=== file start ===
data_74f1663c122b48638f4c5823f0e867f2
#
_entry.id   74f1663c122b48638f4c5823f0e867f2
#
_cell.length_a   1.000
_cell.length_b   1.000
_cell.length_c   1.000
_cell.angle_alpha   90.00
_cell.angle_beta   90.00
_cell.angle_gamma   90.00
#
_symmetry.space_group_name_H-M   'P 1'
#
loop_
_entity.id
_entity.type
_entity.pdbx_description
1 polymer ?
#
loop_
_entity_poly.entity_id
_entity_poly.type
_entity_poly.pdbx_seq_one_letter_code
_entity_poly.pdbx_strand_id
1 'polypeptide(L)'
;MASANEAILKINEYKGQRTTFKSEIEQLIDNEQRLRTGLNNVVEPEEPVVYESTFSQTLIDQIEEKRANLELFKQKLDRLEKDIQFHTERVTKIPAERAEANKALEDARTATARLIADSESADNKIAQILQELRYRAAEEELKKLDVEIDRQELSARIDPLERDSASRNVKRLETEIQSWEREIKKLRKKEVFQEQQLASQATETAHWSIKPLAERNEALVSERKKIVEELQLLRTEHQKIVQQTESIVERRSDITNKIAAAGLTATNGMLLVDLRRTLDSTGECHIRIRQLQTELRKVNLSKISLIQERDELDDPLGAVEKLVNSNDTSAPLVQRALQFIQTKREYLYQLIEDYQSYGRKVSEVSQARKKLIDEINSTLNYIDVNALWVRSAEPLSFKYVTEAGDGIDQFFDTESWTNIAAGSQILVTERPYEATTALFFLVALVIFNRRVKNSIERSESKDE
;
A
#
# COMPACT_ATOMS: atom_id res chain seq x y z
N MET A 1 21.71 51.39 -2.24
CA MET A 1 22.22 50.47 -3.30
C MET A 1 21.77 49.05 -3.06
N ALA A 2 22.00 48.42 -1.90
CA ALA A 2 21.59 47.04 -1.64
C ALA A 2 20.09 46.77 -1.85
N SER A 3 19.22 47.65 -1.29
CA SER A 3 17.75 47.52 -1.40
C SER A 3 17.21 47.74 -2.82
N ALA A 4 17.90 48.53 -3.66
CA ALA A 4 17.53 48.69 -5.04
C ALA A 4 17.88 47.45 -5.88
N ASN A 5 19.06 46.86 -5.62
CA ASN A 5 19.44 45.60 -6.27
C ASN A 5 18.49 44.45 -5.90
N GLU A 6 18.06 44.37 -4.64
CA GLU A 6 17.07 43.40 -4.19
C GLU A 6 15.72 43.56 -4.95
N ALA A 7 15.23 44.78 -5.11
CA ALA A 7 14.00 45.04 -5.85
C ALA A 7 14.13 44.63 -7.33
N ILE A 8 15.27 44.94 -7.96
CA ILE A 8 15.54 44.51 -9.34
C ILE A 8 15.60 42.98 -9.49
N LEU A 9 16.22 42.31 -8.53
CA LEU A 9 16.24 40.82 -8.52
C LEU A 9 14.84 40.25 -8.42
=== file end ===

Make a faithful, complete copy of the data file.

data_74f1663c122b48638f4c5823f0e867f2
#
_entry.id   74f1663c122b48638f4c5823f0e867f2
#
_cell.length_a   1.000
_cell.length_b   1.000
_cell.length_c   1.000
_cell.angle_alpha   90.00
_cell.angle_beta   90.00
_cell.angle_gamma   90.00
#
_symmetry.space_group_name_H-M   'P 1'
#
loop_
_entity.id
_entity.type
_entity.pdbx_description
1 polymer ?
#
loop_
_entity_poly.entity_id
_entity_poly.type
_entity_poly.pdbx_seq_one_letter_code
_entity_poly.pdbx_strand_id
1 'polypeptide(L)'
;MASANEAILKINEYKGQRTTFKSEIEQLIDNEQRLRTGLNNVVEPEEPVVYESTFSQTLIDQIEEKRANLELFKQKLDRLEKDIQFHTERVTKIPAERAEANKALEDARTATARLIADSESADNKIAQILQELRYRAAEEELKKLDVEIDRQELSARIDPLERDSASRNVKRLETEIQSWEREIKKLRKKEVFQEQQLASQATETAHWSIKPLAERNEALVSERKKIVEELQLLRTEHQKIVQQTESIVERRSDITNKIAAAGLTATNGMLLVDLRRTLDSTGECHIRIRQLQTELRKVNLSKISLIQERDELDDPLGAVEKLVNSNDTSAPLVQRALQFIQTKREYLYQLIEDYQSYGRKVSEVSQARKKLIDEINSTLNYIDVNALWVRSAEPLSFKYVTEAGDGIDQFFDTESWTNIAAGSQILVTERPYEATTALFFLVALVIFNRRVKNSIERSESKDE
;
A
#
# COMPACT_ATOMS: atom_id res chain seq x y z
N MET A 1 21.71 51.39 -2.24
CA MET A 1 22.22 50.47 -3.30
C MET A 1 21.77 49.05 -3.06
N ALA A 2 22.00 48.42 -1.90
CA ALA A 2 21.59 47.04 -1.64
C ALA A 2 20.09 46.77 -1.85
N SER A 3 19.22 47.65 -1.29
CA SER A 3 17.75 47.52 -1.40
C SER A 3 17.21 47.74 -2.82
N ALA A 4 17.90 48.53 -3.66
CA ALA A 4 17.53 48.69 -5.04
C ALA A 4 17.88 47.45 -5.88
N ASN A 5 19.06 46.86 -5.62
CA ASN A 5 19.44 45.60 -6.27
C ASN A 5 18.49 44.45 -5.90
N GLU A 6 18.06 44.37 -4.64
CA GLU A 6 17.07 43.40 -4.19
C GLU A 6 15.72 43.56 -4.95
N ALA A 7 15.23 44.78 -5.11
CA ALA A 7 14.00 45.04 -5.85
C ALA A 7 14.13 44.63 -7.33
N ILE A 8 15.27 44.94 -7.96
CA ILE A 8 15.54 44.51 -9.34
C ILE A 8 15.60 42.98 -9.49
N LEU A 9 16.22 42.31 -8.53
CA LEU A 9 16.24 40.82 -8.52
C LEU A 9 14.84 40.25 -8.42